What to watch: only one report matters next week. It’s the most relevant report for the average American. Nonfarm payrolls are reported on Friday, and with it comes the single-most relevant data point to Joe the Plumber, the unemployment rate. Never mind that it’s historically been a lagging indicator.
Monday - two regional economic activty indexes, from the Chicago and Dallas Federal Reserve Banks, will be released, likely to little fanfare.
Tuesday – the first of three housing data points comes in the form of the Case Shiller Home Price Index for July. The year-over-year change is expected to be -14.20%. It’s going to be a while before we see that figure turn positive. On Tuesday, we’ll be lucky to see a positive seven-month change. The monthly change in June was positive for the first time since early 2006.
Wednesday – economists are expecting a modest negative revision to second-quarter GDP. The first revision took us to (-)1%; the wise guys expect it have been revised to (-)1.2%. In the event you weren’t clear on it, much of the data in the early release(s) is estimated using available data and some fancy computer modeling. The revisions are made as the estimated data becomes actual. Shouldn’t provide much fireworks. A little later in the morning we get the Chicago Purchasing Managers Index. It’s expected to have stepped further into positive territory, but it won’t matter, either, with what’s on tap on Friday. Oh, and we should get a hint of that with the release of the ADP Employment Change index. It’s expected to have improved from -298M to -195M.
Thursday – Personal Income and Spending are announced. Spending it expected to have taken a jump upward (+1.1%), while income is only expected to be up by 0.1%, both mark increases. We’ll take a close look at the Savings Rate for signs of further deleveraging (savings rate up). At the same time Initial Jobless Claims will be released. Economists expect they rose by 5,000 (to 535M) and they guess Continuing Claims will be up by 43M. Our forecasting model (previous week’s figure + change in the previous week’s figure + revisions) calls for 521,000. If we beat the economists this week, we’ll be looking at the lowest jobless claims since early January. Later in the morning, ISM Manufacturing Survey is released. Economists think it’ll continue further into positive territory (to 54.0 from 52.9). We’ll be sure to look at the component indexes to see if things like New Orders, Prices, and the like are improving. Pending Home Sales completes the housing trinity, but I don’t feel like commenting on what’s expected, and neither will anyone else since Friday is the first Friday of the new month, and that means payrolls are announced. That report will the week’s most important.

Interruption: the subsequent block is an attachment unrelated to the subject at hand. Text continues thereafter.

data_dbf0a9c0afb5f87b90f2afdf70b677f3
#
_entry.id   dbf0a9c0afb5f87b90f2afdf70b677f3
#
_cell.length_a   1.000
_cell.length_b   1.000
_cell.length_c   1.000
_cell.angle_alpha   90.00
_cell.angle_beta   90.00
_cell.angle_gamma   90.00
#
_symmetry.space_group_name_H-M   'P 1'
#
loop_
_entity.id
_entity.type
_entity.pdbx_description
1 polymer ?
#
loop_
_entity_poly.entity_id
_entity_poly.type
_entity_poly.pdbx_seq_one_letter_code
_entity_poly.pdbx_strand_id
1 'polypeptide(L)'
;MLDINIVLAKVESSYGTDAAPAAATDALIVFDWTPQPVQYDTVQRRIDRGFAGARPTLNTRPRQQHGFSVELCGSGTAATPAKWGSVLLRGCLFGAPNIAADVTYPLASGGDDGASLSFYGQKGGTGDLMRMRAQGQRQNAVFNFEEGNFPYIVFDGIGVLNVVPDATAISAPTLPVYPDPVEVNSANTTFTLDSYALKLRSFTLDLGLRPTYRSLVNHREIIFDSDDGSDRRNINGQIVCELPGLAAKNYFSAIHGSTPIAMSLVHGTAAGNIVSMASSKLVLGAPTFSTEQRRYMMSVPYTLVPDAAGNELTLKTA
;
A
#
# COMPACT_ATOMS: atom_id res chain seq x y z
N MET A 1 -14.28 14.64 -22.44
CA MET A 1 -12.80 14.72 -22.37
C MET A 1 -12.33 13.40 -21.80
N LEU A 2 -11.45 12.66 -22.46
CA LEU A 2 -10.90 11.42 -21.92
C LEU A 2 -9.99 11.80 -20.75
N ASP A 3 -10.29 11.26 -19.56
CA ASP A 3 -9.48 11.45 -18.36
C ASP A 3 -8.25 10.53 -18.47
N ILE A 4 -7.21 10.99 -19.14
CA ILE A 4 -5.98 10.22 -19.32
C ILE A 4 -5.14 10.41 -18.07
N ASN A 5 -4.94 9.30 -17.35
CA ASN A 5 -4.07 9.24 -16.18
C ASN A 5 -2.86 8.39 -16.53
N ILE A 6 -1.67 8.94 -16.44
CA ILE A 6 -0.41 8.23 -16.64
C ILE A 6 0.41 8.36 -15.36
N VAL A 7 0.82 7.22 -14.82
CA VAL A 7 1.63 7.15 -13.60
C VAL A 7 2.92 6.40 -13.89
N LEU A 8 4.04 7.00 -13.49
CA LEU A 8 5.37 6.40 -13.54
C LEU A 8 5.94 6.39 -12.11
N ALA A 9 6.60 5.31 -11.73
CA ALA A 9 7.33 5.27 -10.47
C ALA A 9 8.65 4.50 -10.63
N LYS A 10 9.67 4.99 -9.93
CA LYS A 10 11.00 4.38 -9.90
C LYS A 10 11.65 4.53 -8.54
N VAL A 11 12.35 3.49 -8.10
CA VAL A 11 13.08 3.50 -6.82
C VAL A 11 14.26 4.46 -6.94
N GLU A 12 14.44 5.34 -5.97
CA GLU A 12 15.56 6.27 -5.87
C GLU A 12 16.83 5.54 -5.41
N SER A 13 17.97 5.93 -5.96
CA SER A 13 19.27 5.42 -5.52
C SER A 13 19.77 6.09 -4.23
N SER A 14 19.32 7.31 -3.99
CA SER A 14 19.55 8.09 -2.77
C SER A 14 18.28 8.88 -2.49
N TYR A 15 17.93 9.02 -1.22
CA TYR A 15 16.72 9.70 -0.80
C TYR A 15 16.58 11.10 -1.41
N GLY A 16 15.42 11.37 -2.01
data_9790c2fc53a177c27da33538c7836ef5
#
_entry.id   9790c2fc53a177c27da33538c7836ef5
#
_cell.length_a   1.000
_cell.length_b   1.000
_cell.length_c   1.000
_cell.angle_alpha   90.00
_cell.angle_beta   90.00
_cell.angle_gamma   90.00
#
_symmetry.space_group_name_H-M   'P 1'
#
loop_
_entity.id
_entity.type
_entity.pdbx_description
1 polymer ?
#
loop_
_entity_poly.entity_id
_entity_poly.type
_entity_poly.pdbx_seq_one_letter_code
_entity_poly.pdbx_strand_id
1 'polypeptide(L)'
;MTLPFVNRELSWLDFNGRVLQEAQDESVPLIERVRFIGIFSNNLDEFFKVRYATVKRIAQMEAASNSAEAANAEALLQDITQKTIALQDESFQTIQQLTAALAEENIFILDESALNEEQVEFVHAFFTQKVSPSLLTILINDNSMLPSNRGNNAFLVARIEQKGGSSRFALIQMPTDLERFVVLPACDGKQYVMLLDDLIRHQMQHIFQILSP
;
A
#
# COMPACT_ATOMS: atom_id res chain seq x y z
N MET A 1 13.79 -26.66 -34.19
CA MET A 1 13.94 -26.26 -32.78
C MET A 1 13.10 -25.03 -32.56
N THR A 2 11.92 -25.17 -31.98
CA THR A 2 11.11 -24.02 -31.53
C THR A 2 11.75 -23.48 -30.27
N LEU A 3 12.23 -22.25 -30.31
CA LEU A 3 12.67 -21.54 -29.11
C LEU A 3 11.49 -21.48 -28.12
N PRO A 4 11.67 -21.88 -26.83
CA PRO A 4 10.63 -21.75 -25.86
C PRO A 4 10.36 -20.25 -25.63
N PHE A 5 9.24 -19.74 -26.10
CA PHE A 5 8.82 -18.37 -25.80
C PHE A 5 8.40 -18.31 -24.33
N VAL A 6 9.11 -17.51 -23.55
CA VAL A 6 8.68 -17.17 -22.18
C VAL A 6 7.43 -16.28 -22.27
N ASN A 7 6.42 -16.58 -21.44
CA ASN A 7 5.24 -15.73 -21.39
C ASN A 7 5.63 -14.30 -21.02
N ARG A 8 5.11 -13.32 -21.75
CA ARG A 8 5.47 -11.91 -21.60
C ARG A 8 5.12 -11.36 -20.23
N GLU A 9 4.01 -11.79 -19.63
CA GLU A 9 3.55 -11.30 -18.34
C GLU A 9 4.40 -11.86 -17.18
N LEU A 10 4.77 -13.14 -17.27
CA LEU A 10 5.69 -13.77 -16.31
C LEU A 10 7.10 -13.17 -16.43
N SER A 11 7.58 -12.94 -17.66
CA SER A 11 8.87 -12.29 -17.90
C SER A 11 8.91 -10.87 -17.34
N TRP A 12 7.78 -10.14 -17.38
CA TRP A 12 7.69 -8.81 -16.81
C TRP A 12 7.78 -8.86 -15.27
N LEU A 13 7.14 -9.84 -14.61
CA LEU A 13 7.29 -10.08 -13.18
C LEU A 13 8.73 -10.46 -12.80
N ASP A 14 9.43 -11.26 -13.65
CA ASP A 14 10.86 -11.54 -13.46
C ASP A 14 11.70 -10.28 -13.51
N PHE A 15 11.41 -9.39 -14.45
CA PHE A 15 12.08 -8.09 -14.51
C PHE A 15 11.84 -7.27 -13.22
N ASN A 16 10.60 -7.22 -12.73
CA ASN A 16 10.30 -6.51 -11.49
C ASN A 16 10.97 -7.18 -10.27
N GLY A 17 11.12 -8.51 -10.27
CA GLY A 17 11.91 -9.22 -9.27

Friday – Nonfarm Payrolls are announced. Economists expect that 187,000 jobs were lost in September, which will be an improvement from August’s 216,000 loss. They also expect that 55,000 manufacturing jobs were lost, also an improvement from August’s 63,000 loss. The Unemployment Rate is expected to have added another 0.1% to 9.8%. The Average Work Week is expected to be unchanged at 33.1 hours. Aside from Temporary Employment, the work week needs to be watched closely in this environment as it should be a leading indicator of improvement in the economy. Not that it will matter, but later in the morning Factory Orders will be announced.
Many regrets for the less than substantive dispatch this week.
Graig Stettner, CFA, CMT – VP & Portfolio Manager – Tower Private Advisors
Caveats, boilerplate, etc.